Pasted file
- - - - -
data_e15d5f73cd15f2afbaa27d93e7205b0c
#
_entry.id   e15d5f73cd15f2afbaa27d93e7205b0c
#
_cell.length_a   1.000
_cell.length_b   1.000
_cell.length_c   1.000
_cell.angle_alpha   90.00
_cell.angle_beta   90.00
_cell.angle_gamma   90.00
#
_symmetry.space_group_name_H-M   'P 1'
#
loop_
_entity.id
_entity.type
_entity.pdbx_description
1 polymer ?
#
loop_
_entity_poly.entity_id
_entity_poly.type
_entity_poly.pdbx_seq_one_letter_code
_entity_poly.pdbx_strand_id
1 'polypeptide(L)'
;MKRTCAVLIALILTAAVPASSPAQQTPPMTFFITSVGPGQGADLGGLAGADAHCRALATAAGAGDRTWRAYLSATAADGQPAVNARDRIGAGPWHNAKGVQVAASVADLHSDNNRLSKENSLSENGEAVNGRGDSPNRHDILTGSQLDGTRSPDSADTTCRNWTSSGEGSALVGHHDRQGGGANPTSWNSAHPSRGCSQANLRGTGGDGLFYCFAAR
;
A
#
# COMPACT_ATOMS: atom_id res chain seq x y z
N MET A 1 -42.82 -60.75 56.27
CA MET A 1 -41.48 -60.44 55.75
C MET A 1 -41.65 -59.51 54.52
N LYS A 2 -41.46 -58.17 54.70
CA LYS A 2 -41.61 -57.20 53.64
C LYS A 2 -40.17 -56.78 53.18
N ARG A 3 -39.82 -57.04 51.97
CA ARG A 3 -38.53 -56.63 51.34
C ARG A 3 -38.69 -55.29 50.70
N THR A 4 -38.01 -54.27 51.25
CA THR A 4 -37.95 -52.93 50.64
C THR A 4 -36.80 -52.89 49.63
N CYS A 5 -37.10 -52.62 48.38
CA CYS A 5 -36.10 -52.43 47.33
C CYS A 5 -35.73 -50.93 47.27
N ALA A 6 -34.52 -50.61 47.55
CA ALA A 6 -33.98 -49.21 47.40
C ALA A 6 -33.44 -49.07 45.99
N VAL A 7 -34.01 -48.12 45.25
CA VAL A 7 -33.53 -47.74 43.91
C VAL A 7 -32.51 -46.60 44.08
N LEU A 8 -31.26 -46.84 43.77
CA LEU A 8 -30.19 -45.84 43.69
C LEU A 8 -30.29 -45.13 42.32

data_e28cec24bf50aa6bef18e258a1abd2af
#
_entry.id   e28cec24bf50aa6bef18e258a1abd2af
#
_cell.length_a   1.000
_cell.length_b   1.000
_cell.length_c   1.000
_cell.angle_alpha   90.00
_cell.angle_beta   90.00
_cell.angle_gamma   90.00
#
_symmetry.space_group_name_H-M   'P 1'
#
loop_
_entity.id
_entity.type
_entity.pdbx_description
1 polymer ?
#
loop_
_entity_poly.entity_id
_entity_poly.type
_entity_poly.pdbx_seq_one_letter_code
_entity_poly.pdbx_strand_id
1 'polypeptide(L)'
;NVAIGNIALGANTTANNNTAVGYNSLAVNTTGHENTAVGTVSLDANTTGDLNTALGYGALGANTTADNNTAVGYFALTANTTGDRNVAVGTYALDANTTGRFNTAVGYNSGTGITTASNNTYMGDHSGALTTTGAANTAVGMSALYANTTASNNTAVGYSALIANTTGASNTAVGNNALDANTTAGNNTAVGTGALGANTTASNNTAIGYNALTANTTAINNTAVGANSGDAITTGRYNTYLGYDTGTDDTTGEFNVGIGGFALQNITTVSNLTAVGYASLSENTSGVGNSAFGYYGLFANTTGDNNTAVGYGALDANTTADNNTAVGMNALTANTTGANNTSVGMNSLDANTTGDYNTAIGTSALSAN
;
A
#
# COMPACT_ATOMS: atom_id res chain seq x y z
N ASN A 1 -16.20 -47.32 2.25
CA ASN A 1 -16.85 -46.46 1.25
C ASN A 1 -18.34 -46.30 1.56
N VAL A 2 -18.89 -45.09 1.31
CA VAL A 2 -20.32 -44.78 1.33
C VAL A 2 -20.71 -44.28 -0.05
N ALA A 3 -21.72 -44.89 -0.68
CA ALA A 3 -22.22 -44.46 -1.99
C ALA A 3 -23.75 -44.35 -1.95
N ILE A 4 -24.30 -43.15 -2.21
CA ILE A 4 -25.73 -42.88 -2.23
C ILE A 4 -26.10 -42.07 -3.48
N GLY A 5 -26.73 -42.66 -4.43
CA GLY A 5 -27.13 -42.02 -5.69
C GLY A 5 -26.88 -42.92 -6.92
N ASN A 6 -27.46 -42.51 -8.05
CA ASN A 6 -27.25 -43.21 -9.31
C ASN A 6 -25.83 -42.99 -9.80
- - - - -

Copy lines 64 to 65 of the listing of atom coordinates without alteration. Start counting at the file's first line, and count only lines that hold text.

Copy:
_cell.angle_gamma   90.00
#